Playing with Destructors in C++

Predict the output of the below code snippet.

#include <iostream>
using namespace std;
int i;
class A
{
public:
    ~A()
    {
        i=10;
    }
};
int foo()
{
    i=3;
    A ob;
    return i;
}
int main()
{
    cout << "i = " << foo() << endl;
    return 0;
}

Output of the above program is “i = 3”.
Why the output is i= 3 and not 10? 
While returning from a function, destructor is the last method to be executed. The destructor for the object “ob” is called after the value of i is copied to the return value of the function. So, before destructor could change the value of i to 10, the current value of i gets copied & hence the output is i = 3.

How to make the program to output “i = 10” ? 
Following are two ways of returning updated value:

1) Return by Reference:
Since reference gives the l-value of the variable,by using return by reference the program will output “i = 10”.

#include <iostream>
using namespace std;
int i;
class A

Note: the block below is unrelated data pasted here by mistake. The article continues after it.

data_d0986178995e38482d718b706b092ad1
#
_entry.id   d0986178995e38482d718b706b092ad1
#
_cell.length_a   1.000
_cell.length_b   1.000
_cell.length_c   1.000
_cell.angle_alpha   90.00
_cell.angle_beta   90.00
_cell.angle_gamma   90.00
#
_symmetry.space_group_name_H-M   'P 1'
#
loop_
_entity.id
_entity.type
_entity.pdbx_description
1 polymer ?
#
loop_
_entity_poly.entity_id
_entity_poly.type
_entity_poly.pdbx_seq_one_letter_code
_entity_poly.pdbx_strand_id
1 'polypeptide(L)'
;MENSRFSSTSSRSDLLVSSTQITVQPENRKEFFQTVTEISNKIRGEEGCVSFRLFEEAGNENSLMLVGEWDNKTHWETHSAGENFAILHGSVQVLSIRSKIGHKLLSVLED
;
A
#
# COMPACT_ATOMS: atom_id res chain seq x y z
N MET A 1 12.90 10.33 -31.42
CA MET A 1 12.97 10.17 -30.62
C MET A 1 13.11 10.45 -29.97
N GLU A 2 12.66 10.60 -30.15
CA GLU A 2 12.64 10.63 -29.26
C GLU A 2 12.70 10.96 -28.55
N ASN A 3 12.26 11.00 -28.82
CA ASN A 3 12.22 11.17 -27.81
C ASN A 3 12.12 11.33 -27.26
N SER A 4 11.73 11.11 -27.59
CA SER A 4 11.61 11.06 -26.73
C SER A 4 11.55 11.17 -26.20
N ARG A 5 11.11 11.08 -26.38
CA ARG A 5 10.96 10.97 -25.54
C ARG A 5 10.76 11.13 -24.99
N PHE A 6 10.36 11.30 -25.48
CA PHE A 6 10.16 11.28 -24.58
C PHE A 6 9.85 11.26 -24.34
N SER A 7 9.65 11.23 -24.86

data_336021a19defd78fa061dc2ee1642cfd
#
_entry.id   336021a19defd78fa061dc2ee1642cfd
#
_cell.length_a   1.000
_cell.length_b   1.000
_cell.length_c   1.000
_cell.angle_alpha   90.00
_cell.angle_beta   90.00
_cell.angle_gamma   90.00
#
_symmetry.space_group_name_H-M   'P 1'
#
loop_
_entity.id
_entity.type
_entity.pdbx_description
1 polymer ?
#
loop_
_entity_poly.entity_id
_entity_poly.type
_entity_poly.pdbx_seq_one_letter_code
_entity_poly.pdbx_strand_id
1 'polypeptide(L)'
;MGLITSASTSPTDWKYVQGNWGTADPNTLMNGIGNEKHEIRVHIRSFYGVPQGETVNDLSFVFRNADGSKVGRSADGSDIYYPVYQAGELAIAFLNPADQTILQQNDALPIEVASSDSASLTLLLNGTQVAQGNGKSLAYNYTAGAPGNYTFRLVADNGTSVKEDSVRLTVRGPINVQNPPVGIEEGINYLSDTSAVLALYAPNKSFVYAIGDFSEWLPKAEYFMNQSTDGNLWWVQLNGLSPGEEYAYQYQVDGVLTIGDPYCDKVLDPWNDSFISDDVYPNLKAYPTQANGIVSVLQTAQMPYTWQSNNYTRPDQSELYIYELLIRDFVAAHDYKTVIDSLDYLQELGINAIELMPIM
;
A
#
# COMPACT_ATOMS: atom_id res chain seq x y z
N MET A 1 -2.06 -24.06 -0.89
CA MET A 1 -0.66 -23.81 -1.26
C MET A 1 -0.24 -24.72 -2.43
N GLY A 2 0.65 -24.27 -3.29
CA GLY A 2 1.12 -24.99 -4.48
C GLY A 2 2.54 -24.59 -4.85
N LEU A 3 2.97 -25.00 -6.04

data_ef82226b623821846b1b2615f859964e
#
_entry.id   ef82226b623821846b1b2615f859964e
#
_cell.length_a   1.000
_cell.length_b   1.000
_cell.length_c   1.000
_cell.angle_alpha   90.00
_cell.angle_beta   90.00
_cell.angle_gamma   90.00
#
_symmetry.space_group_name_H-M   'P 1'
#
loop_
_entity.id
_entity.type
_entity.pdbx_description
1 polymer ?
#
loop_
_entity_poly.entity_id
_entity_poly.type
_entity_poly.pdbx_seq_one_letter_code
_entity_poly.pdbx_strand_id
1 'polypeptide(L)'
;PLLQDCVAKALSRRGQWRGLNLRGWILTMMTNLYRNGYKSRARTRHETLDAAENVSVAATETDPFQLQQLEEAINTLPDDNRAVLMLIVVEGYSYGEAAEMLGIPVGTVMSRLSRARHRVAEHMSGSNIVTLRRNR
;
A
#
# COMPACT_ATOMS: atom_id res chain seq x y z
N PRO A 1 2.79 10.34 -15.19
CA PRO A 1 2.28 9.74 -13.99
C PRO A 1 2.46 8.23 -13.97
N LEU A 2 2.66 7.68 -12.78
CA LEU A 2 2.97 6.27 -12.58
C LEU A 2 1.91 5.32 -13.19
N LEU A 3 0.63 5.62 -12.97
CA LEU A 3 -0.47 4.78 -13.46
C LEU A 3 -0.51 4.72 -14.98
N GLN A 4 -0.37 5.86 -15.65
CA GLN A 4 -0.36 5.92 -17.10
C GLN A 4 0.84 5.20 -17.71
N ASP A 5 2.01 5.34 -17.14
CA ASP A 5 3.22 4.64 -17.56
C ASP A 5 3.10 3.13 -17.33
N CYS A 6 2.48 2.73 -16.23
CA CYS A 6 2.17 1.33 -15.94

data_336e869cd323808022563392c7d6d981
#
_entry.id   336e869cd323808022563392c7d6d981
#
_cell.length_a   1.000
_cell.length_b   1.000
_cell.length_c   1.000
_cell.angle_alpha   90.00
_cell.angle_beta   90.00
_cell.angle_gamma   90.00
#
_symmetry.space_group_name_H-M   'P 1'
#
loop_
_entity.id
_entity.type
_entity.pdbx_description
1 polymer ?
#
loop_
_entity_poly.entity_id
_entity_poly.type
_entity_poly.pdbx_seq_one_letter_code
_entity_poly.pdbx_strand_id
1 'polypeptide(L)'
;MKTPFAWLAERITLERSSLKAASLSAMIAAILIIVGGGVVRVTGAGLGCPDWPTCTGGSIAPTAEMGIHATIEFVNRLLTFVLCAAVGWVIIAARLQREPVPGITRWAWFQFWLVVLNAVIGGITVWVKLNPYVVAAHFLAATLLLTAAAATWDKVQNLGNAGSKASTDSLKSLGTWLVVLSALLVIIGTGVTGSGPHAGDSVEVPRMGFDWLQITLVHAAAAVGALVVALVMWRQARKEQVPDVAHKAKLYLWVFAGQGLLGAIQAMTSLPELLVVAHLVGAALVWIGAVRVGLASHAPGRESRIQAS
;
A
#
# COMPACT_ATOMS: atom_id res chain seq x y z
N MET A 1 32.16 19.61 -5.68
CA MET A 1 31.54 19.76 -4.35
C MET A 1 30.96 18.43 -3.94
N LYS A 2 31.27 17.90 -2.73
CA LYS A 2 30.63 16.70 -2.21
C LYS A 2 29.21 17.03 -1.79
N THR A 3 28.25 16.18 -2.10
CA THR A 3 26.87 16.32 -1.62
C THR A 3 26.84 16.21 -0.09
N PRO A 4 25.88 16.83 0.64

{
public:
    ~A()
    {
        i = 10;
    }
};
int& foo()
{
    i = 3;
    A ob;
    return i;
}
int main()
{
    cout << "i = " << foo() << endl;
    return 0;
}

The function foo() returns the l-value of the variable i. So, the address of i will be copied in the return value. Since, the references are automatically dereferened. It will output “i = 10”.

2. Create the object ob in a block scope

#include <iostream>
using namespace std;
int i;
class A
{
public:
    ~A()
    {
        i = 10;
    }
};
int foo()
{
    i = 3;
    {
        A ob;
    }
    return i;
}
int main()
{
    cout << "i = " << foo() << endl;
    return 0;
}

Since the object ob is created in the block scope, the destructor of the object will be called after the block ends, thereby changing the value of i to 10. Finally 10 will copied to the return value.

 

Disclaimer: This does not belong to TechCodeBit, its an article taken from the below
source and credits.
source and credits: http://www.geeksforgeeks.org
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rakesh

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